Szklarska Poreba Travel Blog› entry 32 of 125 › view all entries
It was only on the (bumpy) bus from Wroclaw to Sobotka I felt my journey had truly begun. I felt a bit nervous about it for the first time after leaving home, and it felt good. Not that I hadn`t had a good time before, but this was the first new place I would visit. This was where vacation ended, and travel begun.
This is my first time in Poland when I feel my Polish is actually adequate for getting around. I compare this trip to when I first came here 4 years ago, and realize it`s not just the language thing, it`s also that I`ve done a lot of growing up since then.
Every dark cloud has a silver lining. A few seconds after I got of the bus from Jelenia Gora to Szklarska Poreba, it started raining heavily. It had rained all night and most of the morning, so I wasn`t surprised, just slightly annoyed. Couldn`t it at least have stayed dry until I had put up my tent? According to the map I`d bought in Jelenia Gora, the nearest campsite should be like a 5 minute walk from the bus station. As I crossed the bridge, I saw a sign saying it was 50 m away, and then a bit further a sign that seemed to be pointing into someone`s back yard. Nothing in that back yard indicated it was used as a campsite though. No reception office, no tents, no caravens, not even much grass to camp on. All I saw was a shed with an encient car, and a dog (tied up, luckily) barking at me. I stood there for about 5 minutes, expecting the dog to work as a doorbell (not seeing the real thing) if this was a place where they wanted to do business, but noone came out. Maybe the sign had not been pointing into that yard after all, but beyond it? I walked around the block twice, looking for anything that looked like a campsite, then returned to the bus station where at least there was some shelter, smoked a cigarette and considered my options. I had by then seen many hotels and signs for private rooms. Should I just try some of those and ask how much it cost? There were plenty of other campsites but the rain seemed to be getting more vicious by the minute, so that didn`t seem very attractive to me anymore. Rough Guide said the tourist office could arrange a room at a decent price, so I decided to try that first. All they told me however, was that I should try pension X for cheap rooms, and that it was that way. Walking that way, I saw a sign for a pension/internet cafe with free internet access for guests. I didn`t immediately see the other pension, so I decided to try the internet one. A single room turned out to cost 50 zloty (about 11 Euro) a night, which was more reasonable than I had expected. Now a single apparantly means that I get to sleep in the living room and the main bedroom remains locked, but considering that includes my own bathroom, fridge, water cooker and balcony (great for drying laundry, I`ve been doing a load in the sink - which has a plug! - every evening so now I have lost of clean clothes again), as well as a microwave and TV I haven`t used, and let`s not forget about the unlimited free internet access, I`m not complaining. I`m glad it rained and that campsite must be located in another dimension. It hasn`t rained since, by the way.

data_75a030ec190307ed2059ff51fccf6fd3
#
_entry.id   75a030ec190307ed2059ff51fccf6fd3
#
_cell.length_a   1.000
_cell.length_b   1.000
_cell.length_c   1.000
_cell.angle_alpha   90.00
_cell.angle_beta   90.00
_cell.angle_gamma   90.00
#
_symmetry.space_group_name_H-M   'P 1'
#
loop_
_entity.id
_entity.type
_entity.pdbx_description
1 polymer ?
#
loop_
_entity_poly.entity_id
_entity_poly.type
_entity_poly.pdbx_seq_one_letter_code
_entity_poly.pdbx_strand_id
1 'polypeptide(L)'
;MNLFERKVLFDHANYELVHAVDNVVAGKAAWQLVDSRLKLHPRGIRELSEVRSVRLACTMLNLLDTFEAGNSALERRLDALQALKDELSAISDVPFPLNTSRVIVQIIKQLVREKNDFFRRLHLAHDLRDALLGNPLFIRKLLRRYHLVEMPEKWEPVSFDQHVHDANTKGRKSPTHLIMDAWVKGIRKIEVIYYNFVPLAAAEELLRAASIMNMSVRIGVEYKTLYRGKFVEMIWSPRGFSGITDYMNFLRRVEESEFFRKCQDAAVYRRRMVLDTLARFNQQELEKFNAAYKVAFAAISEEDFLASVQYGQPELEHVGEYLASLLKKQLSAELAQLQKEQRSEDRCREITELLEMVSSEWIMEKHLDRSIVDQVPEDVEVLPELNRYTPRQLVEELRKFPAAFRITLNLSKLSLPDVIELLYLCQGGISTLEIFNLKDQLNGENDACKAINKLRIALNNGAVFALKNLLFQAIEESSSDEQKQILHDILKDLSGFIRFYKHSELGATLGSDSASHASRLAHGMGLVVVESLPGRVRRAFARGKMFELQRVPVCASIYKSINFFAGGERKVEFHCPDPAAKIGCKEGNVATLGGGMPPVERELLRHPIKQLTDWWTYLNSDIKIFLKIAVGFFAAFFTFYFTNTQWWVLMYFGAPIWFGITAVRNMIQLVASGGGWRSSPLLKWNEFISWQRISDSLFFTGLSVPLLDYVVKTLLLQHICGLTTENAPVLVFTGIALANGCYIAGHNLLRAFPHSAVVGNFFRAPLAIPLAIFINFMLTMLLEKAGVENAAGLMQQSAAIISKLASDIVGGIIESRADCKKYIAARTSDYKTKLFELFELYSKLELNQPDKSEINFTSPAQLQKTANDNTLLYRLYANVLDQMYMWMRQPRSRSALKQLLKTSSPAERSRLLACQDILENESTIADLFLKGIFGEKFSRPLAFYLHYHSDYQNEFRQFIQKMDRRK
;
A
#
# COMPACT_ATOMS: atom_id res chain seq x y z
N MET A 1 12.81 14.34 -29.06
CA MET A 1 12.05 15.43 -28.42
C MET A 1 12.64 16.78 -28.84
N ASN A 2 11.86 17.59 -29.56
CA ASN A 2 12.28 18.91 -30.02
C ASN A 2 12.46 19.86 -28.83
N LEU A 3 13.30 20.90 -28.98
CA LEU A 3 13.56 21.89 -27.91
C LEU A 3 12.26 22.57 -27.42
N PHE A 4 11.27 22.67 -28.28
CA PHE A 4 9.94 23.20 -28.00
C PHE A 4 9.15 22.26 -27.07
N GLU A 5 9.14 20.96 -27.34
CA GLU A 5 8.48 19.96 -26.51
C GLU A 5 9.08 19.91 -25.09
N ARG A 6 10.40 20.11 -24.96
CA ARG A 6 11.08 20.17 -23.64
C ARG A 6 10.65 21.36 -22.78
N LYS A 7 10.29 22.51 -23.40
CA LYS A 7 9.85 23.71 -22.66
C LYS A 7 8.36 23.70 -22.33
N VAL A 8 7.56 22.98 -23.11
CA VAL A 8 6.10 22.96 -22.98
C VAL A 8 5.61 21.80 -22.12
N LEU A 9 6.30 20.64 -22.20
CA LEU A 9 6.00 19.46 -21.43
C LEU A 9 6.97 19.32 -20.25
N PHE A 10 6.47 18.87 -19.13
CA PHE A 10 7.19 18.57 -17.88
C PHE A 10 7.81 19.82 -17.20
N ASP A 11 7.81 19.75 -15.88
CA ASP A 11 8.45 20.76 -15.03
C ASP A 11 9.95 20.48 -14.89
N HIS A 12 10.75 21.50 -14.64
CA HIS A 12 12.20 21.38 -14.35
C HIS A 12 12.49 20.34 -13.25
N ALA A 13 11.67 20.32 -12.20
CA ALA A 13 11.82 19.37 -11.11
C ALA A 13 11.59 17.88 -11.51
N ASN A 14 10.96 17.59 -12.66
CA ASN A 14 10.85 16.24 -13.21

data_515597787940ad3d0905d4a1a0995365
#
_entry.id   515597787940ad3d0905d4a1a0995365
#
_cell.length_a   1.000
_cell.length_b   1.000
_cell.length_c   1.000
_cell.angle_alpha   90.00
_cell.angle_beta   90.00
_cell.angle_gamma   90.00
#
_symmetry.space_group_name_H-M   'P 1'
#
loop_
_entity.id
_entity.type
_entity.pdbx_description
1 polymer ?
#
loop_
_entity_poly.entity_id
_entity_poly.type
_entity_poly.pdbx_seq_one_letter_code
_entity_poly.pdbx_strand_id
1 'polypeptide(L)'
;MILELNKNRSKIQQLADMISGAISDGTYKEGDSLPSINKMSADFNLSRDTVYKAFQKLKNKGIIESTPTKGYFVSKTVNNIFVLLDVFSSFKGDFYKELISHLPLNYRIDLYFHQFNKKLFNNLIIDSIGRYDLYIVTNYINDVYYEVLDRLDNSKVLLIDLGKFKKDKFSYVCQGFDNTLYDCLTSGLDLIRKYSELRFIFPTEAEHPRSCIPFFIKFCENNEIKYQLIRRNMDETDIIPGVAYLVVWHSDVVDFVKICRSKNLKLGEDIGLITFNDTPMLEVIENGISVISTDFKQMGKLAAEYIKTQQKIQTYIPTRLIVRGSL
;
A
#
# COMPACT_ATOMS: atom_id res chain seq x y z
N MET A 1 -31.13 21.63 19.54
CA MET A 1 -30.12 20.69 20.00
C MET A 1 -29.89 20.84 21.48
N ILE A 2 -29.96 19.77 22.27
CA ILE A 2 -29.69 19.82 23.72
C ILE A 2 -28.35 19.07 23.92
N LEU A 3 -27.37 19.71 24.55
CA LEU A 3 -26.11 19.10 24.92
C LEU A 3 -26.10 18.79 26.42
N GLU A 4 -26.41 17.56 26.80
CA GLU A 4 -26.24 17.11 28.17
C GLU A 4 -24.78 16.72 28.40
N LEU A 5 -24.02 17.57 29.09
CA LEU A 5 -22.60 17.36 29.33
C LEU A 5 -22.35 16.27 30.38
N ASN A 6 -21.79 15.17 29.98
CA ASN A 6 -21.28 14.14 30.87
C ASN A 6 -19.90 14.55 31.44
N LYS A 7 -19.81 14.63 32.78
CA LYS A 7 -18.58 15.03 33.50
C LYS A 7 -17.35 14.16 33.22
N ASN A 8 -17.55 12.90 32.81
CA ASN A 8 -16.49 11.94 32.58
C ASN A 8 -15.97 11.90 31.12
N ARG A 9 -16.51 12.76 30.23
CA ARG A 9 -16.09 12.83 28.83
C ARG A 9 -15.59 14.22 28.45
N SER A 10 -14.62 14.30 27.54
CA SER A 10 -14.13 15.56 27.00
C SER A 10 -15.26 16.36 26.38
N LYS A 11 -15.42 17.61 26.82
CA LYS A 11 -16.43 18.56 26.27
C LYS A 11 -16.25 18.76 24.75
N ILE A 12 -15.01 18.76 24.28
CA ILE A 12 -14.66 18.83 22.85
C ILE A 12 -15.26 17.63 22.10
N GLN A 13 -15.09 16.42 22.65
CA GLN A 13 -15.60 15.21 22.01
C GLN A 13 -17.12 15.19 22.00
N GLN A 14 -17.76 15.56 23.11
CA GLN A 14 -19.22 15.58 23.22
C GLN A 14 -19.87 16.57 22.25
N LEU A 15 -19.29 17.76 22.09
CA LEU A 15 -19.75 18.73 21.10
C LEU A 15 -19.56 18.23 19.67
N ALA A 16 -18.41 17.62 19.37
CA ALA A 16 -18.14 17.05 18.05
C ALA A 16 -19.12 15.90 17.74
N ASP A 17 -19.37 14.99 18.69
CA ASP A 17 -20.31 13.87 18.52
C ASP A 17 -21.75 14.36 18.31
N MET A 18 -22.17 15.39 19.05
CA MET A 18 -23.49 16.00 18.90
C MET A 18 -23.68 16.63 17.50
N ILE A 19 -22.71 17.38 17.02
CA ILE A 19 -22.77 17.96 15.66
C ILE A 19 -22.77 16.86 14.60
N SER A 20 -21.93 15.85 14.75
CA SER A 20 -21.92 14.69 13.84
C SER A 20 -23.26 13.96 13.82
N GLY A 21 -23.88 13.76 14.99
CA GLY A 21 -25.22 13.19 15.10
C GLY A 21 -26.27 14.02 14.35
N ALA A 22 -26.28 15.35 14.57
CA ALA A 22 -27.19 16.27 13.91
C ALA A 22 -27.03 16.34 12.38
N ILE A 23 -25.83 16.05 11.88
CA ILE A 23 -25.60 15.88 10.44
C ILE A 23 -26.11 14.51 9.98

I`m not sure which are most annoying, hordes of loud elderly Germans not even attempting to utter a single Polish word (they act like they own the place. oh wait they used to didn`t they) , or hordes of loud Polish school children blocking my way. I guess the school children might at least grow up some day.
The ancient pagan remains on the top and slopes of Mt. Sleza near the village of Sobotka weren`t really worth the trip, but staying in a mountain-hut like hostel, being forced to speak Polsih (and succeeding!), having a nice walk and just generally being in the middle of nowhere were. All right, 30 km outside of Wroclaw isn`t exactly the middle of nowhere, but if hostel brochures can call Leipzig the wild east, I can pretend Sobotka is the middle of nowhere. And really I did have to walk uphill with my big heavy backpack for half an hour to get to the hostel.
Was the waterfall at the end of my walk today really more impressive than the one at the beginning of it, for which I had to pay 4 zloty (that`s on top of the 3-day entrance ticket for the entire national park which cost me 8 zloty) and wear a helmet to see it, after having fended off a bunch of souvenir sellers? I guess I`ll have to wait for the pictures to know for sure, but I think so.